San Diego Orders Six 40-Foot New Flyer Electric Buses

OCT 31 2018 BY MARK KANE 12

480 kWh battery for long-range service.

The San Diego Metropolitan Transit System ordered six 40-foot (12.2 m), zero-emission, battery-electric New Flyer Xcelsior CHARGE transit buses.

The agency opts for the long-range versions with 480 kWh batteries (New Flyer offers up to 600 kWh), so the buses will be able to replace diesel counterparts. Deliveries are scheduled for 2019.

Together with buses, New Flyer will supply nine depot chargers (six at the primary operating facility and three in other fixed-route operating facilities).

“The purchase, supported by competitive state grants, California’s Cap-and-Trade Program, and the Road Repair and Accountability Act of 2017, continues San Diego’s commitment to reduce carbon emissions as part of a zero-emission pilot program that supports overarching California Climate Action goals. Buses are expected to arrive in 2019 and will be tested along various existing routes.The buses are equipped with 480-kilowatt batteries, and will also feature the latest onboard video surveillance systems, enhanced wheelchair restraint systems with forward-facing safety barriers for improved safety, and electric air conditioning, and accessory systems.”

“The SDMTS Board of Directors unanimously approved the purchase, which includes nine depot chargers from New Flyer. Plans are in place to install six depot chargers at the Imperial Avenue Division as the primary operating facility for the zero-emissions buses, with the remaining three to be installed at other fixed-route operating facilities to expand the route-testing area and provide service continuity.”

Wayne Joseph, President, New Flyer of America said:

“New Flyer is proud to offer zero-emission solutions for the San Diego Metropolitan Transit System. We are thrilled to continue partnering with California transit agencies in pursuit of cleaner air and environmental preservation, and we commend MTS on its climate leadership through continued commitment to delivering emission-free solutions to San Diego and the surrounding community.”

Paul Jablonksi, Chief Executive Officer, MTS said:

“We’re pleased to introduce New Flyer’s zero-emission technology to the San Diego region and to compare its performance, capabilities, and charging infrastructure with our existing low-emissions fleet,”.

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12 Comments on "San Diego Orders Six 40-Foot New Flyer Electric Buses"

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Score another win for St. Cloud, MN-based New Flyer! I hope they have their battery warranty costs under control.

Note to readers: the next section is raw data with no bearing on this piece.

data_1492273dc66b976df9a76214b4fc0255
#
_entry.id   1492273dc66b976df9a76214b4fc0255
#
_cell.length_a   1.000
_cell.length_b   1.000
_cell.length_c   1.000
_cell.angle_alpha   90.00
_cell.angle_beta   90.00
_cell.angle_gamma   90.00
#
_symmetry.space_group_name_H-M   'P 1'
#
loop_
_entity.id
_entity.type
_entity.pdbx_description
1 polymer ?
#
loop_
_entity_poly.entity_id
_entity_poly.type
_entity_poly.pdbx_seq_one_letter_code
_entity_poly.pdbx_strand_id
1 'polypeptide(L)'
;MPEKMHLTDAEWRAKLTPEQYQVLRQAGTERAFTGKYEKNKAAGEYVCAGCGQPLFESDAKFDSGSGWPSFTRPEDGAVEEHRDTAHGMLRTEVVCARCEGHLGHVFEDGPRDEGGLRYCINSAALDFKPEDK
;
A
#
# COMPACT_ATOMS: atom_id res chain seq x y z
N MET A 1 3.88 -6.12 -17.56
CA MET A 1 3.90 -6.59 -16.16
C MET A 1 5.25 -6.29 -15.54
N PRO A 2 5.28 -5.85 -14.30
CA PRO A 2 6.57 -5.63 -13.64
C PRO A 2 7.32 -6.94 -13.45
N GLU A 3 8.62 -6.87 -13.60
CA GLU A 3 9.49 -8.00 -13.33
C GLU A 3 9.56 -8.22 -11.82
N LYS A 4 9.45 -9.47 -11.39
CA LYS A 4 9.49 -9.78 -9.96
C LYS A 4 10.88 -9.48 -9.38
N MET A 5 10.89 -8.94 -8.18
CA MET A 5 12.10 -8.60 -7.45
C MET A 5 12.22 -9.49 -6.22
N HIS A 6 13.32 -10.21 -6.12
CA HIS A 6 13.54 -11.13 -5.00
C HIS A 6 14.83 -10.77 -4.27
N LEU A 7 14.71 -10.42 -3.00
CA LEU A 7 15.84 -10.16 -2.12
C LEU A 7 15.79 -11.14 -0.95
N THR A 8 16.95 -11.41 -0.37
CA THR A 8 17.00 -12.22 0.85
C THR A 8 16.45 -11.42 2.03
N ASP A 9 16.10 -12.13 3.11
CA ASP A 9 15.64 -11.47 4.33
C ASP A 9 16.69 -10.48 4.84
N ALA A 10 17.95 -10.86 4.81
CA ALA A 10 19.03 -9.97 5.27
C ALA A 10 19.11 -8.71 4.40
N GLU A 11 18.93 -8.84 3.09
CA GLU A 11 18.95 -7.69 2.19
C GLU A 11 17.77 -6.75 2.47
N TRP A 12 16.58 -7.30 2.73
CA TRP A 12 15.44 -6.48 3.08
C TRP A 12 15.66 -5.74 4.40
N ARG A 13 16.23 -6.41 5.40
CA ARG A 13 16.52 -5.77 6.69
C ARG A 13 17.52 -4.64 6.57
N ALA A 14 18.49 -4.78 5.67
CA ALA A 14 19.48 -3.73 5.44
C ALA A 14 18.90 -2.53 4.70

St Cloud is manufacturing FYI. All the engineering and execs are in Winnipeg. Obviously still excellent news for the St Cloud employees as you say! Also, the battery packs are assembled in Anniston, Alabama.

Let’s hope these blue bev buses beat the fossil fuel competition in SD quickly so SD and other transportation agencies will buy 600 or 6k of them at a time very soon. I trust SD and all other regions in CA will follow LA’s lead and operate an all electric, or very near all electric, bus fleet NLT 2028.
Perhaps the great folk of MN will do the same.

Proterra is the market leader in all electric bus tech by a long shot. Why New Flyer???

Do Not Read Between The Lines

Cost and availability? Proterra has quite a long waiting list.

Market leader how? In orders? Perhaps that’s so, but unlike Proterra, NFI has a very long history and reputation as a bus OEM and has been in the electrification game for a long time.

I hope they put it in good use, most buses I see operating in So Cal are empty with a couple of people riding it, except school buses and prison transport buses

An empty bus isn’t necessarily an unused bus. At the same time, SoCal has spent decades making it easy to drive, so the bus isn’t extremely practical in comparison. However, that won’t get fixed by not investing in transit.

What a waste. If they really wanted to help the riders and the environment, they should setup more DCFC to be used by ridesharing and implement subsidy for low income users of rideshare. Buses that carry 5 people who had to wait an hour is not beneficial to the riders, tax payers, nor the environment.

Model3 Owned- Niro EV TBD -Past-500e and Spark EV,

interesting concept that has merit for folk with transit challenges in high service demand situations. It’s certainly not a replacement for EV replacing diesel engines but worthy of consideration.

Setup public charging stations for free access — and in exchange, make available discounts for ridership. win-win

Does anyone have an idea on how many gallons of diesel fuel current buses use annually

Nearly all of San Diego’s buses right now are actually using CNG powertrains running on biogas. Only a handful of diesel buses left in the fleet running I-15 commuter service, and they’re due for retirement in the next year or two.